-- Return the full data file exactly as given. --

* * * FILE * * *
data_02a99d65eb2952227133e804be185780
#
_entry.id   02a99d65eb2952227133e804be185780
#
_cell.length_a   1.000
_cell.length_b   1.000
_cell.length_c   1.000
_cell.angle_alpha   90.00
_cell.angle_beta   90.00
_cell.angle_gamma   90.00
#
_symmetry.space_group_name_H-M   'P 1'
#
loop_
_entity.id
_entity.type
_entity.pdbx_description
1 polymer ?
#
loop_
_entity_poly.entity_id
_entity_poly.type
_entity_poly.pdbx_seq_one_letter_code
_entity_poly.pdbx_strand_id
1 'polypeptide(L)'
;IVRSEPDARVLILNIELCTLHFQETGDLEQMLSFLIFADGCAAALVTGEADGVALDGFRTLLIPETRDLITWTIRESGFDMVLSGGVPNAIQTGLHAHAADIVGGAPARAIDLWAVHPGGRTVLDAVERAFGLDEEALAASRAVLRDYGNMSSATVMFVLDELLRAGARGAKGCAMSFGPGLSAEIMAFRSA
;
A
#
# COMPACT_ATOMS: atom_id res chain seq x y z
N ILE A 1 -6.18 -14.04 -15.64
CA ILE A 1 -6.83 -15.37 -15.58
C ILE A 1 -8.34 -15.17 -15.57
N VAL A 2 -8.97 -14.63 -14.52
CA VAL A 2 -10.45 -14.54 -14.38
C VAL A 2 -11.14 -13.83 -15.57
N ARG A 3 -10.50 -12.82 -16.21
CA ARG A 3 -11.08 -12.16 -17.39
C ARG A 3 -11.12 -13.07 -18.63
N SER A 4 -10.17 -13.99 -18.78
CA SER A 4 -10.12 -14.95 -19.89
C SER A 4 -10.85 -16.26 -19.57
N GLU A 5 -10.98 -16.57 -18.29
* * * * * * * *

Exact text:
data_02a99d65eb2952227133e804be185780
#
_entry.id   02a99d65eb2952227133e804be185780
#
_cell.length_a   1.000
_cell.length_b   1.000
_cell.length_c   1.000
_cell.angle_alpha   90.00
_cell.angle_beta   90.00
_cell.angle_gamma   90.00
#
_symmetry.space_group_name_H-M   'P 1'
#
loop_
_entity.id
_entity.type
_entity.pdbx_description
1 polymer ?
#
loop_
_entity_poly.entity_id
_entity_poly.type
_entity_poly.pdbx_seq_one_letter_code
_entity_poly.pdbx_strand_id
1 'polypeptide(L)'
;IVRSEPDARVLILNIELCTLHFQETGDLEQMLSFLIFADGCAAALVTGEADGVALDGFRTLLIPETRDLITWTIRESGFDMVLSGGVPNAIQTGLHAHAADIVGGAPARAIDLWAVHPGGRTVLDAVERAFGLDEEALAASRAVLRDYGNMSSATVMFVLDELLRAGARGAKGCAMSFGPGLSAEIMAFRSA
;
A
#
# COMPACT_ATOMS: atom_id res chain seq x y z
N ILE A 1 -6.18 -14.04 -15.64
CA ILE A 1 -6.83 -15.37 -15.58
C ILE A 1 -8.34 -15.17 -15.57
N VAL A 2 -8.97 -14.63 -14.52
CA VAL A 2 -10.45 -14.54 -14.38
C VAL A 2 -11.14 -13.83 -15.57
N ARG A 3 -10.50 -12.82 -16.21
CA ARG A 3 -11.08 -12.16 -17.39
C ARG A 3 -11.12 -13.07 -18.63
N SER A 4 -10.17 -13.99 -18.78
CA SER A 4 -10.12 -14.95 -19.89
C SER A 4 -10.85 -16.26 -19.57
N GLU A 5 -10.98 -16.57 -18.29